The Okavango Delta is what happens when people pay attention to the environmental wealth of a place. It’s the world’s 1,000th UNESCO World Heritage site. And for its animals and its immeasurable feeling of wilderness, it is a major tourism destination. But not all residents have been included in its success. What starts with a hippo hunt continues with a journey through Botswana’s past to understand what makes a place a rightful home for a group of people. And who should benefit when that land reaps a profit?
To learn more, visit www.wildbirdtrust.com.
This podcast is hosted by Kerllen Costa, with help this time from Thalefang Charles and Gobonamang Kgetho. This story also features renowned Botswana voice actors Batho Molema and Donald Sejo, who spoke for Mr Monnaaphuthego Oja and Kgosimoriti Keikanamang. Human Rights Lawyer and Mandela Washington Fellow Keikantse Phele provided grounding in the Botswana legal framework for understanding more about the WaYei’s official status. Photographs of archival documentation of the Moremi Game Reserve Declarations are available at the Wild Bird Trust podcast page.
Faya Chune Republik and Crania Audio studios captured interview tape of the WaYei in Gabronne. Newsreel tape of from the formation of Botswana was used from a fair use public clip entitled “Bechuanaland (Botswana) 17 March 1965.” Botswana music for this episode was performed by the WaYei tribes women of Seronga, and the Reed Harp which is also known as the Seorooro was played by Tom Rethio.
This podcast is hosted by Kerllen Costa. It is written, recorded, and directed by Cat Jaffee and House of Pod in partnership with the National Geographic Okavango Wilderness Project. Funding for this project comes from a National Geographic storytelling grant and the Wild Bird Trust. Additional audio recorded for the documentary was provided by Neil Gelinas and Kaya Ensor. Fact checking was conducted by Aimee Machado. Juliette Luini is the producer. The audio editor and sound designer is Jason Paton. The Angolan producer is Kerllen Costa, and the Motswana producer is Thalefang Charles. Story editing comes from Rebecca Mendoza Nunziato.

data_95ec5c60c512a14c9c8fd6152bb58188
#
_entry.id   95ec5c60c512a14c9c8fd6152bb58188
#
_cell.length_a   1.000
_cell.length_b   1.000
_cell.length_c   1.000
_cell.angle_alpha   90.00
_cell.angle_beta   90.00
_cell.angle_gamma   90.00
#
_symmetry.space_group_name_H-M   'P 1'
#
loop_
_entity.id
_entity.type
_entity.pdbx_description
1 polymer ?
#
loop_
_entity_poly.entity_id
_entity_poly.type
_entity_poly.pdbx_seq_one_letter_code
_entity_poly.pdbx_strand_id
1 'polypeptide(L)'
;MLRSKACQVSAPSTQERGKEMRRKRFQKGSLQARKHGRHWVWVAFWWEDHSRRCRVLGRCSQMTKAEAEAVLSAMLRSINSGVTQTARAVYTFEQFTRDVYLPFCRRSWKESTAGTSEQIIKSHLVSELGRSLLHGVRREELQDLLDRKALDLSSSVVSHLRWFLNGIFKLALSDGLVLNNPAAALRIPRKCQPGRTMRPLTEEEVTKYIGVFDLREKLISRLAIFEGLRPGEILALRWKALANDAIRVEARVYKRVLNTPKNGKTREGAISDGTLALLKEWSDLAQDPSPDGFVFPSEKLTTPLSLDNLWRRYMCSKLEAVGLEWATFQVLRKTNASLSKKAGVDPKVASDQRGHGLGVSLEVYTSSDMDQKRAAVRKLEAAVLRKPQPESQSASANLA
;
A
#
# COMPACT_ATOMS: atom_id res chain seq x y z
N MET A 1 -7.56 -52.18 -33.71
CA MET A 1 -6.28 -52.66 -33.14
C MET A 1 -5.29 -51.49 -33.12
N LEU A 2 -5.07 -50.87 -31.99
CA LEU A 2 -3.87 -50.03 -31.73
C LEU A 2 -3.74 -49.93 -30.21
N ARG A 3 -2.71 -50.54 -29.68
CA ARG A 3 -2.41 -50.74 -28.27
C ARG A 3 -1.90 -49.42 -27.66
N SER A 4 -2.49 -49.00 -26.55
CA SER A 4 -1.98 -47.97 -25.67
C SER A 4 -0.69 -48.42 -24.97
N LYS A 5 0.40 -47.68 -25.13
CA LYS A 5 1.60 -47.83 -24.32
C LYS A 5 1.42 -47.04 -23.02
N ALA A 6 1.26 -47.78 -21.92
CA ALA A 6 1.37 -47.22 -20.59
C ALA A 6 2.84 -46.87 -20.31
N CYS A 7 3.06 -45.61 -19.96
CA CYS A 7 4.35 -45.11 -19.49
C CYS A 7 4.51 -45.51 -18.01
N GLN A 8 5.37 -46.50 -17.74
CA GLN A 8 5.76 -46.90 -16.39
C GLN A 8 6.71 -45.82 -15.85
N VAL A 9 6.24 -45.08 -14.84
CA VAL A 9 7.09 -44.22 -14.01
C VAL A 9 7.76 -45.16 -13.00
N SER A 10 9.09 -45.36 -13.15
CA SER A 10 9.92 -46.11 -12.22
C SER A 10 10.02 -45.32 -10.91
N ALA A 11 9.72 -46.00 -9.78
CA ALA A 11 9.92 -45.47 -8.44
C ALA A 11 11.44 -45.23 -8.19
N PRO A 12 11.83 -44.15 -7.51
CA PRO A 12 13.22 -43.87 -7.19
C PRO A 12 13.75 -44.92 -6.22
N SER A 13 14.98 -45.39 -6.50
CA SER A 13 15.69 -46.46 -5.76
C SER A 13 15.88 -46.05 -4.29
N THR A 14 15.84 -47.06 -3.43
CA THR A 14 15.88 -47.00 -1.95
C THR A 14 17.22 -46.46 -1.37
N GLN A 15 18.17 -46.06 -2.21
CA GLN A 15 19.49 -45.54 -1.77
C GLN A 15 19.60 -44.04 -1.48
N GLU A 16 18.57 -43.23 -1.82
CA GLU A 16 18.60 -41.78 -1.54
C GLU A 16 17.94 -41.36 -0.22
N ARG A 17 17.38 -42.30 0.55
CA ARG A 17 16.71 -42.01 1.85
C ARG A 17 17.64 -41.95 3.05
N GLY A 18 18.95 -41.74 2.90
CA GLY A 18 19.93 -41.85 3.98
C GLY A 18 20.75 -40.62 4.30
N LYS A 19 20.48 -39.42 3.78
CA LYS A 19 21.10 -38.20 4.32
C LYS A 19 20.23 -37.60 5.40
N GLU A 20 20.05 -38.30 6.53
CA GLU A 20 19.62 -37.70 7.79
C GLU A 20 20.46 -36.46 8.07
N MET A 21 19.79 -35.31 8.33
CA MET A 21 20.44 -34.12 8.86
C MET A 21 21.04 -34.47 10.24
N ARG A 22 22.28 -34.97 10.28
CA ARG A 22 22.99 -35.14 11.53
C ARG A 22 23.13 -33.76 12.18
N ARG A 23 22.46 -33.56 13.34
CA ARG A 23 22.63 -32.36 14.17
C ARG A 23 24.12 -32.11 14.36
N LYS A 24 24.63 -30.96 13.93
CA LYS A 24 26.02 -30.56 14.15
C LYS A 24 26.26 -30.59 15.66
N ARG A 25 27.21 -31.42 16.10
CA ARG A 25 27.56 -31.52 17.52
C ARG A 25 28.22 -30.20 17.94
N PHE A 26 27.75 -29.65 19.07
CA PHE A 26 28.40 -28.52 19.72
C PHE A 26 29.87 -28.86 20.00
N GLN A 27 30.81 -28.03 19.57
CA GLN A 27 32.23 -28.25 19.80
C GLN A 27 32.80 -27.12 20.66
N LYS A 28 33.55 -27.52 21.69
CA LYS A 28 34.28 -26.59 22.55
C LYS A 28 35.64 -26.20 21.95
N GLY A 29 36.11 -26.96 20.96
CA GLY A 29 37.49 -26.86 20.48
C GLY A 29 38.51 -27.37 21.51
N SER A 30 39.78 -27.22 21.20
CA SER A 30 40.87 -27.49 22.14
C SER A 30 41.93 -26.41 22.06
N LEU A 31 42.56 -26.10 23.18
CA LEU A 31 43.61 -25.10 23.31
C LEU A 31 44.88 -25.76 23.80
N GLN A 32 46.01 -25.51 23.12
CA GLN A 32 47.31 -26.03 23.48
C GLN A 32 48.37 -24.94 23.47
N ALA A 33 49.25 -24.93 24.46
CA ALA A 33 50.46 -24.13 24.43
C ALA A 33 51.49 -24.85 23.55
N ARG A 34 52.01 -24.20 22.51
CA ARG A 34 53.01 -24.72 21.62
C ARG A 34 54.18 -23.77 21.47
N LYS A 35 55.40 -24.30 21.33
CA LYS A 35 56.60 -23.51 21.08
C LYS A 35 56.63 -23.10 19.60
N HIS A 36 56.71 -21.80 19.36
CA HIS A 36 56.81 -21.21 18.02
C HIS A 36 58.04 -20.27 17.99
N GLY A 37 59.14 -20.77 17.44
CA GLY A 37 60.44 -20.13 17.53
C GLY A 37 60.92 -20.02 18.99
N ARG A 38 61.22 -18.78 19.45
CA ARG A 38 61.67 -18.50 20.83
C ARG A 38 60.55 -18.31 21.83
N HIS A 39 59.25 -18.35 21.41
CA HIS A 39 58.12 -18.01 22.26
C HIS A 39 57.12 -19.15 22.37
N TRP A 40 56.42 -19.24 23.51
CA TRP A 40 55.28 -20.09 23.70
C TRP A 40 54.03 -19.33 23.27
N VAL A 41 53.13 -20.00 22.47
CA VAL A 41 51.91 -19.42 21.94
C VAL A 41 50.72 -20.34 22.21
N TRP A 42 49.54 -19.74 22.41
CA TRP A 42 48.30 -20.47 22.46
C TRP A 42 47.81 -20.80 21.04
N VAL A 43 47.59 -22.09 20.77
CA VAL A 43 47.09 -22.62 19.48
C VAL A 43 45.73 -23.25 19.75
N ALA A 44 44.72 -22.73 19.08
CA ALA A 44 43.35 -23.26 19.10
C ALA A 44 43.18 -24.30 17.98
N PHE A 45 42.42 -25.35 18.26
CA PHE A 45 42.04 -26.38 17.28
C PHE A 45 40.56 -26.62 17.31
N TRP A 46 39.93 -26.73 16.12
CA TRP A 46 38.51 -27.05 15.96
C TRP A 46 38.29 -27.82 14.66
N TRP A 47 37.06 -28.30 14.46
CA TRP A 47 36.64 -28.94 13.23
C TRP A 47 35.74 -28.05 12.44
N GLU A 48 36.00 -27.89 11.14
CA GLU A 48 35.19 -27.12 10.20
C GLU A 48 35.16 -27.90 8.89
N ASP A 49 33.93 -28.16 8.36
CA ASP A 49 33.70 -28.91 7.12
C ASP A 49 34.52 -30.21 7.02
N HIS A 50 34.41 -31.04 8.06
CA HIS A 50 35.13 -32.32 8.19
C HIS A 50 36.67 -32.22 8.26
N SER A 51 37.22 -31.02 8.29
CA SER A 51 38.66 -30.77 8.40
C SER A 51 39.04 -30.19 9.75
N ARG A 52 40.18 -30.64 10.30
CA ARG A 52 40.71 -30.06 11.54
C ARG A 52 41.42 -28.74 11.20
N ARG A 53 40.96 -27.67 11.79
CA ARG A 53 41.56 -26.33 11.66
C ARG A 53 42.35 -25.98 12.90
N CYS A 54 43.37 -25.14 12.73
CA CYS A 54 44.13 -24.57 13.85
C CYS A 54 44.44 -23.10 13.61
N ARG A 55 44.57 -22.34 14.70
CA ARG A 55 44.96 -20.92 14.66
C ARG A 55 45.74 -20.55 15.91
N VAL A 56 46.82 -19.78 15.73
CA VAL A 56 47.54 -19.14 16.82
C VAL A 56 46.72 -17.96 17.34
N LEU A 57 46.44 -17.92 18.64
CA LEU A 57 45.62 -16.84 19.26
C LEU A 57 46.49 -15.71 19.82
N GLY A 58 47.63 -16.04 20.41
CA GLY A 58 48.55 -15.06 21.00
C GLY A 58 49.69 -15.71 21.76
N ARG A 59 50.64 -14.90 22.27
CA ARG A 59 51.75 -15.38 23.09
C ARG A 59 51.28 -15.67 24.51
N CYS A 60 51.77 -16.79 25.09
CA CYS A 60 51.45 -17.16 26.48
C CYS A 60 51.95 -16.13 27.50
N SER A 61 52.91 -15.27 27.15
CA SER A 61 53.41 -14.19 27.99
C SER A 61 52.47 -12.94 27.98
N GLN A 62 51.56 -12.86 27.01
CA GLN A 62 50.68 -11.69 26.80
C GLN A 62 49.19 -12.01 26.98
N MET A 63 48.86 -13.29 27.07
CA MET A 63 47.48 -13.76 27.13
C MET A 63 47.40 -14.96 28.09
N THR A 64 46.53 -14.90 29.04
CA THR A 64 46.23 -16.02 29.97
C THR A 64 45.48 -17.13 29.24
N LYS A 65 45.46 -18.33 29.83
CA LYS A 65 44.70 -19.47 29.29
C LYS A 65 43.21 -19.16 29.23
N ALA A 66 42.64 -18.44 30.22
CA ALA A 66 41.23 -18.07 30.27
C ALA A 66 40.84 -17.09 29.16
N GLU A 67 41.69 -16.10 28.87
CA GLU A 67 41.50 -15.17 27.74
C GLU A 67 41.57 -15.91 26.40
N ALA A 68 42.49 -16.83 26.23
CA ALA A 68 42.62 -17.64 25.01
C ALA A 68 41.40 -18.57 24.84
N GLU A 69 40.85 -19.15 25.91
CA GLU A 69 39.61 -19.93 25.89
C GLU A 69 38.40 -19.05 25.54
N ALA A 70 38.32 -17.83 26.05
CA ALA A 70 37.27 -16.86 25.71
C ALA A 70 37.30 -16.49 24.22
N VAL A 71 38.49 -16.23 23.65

Geração 80 is the recording studio in Angola.
Music: The Guardians of the River theme song was created by Victor Gama.
The theme music of this podcast is a journey of sounds from the villagers of Tempue preparing food and drumming on bomb drums while celebrating their faith in village churches, which is interwoven with a greeting song by the children of Tempue sung before the community meeting. There is also a reed harp played by Tom Rethio, a WaYei musician. In addition to custom pieces from Victor, the music featured in the series also comes from Victor's 2010 album Pangeia Instrumentos. The tracks included on the podcast are O Pescador De Sonhos, Homem Vermelho Homem Verde, A Guerra dos Homens Répteis, O Olho No Anzol, O Diálogo Dos Pernetas, Mibanga.
Art: The episode art for Guardians of the River was illustrated by Fernando Hugo Fernandes.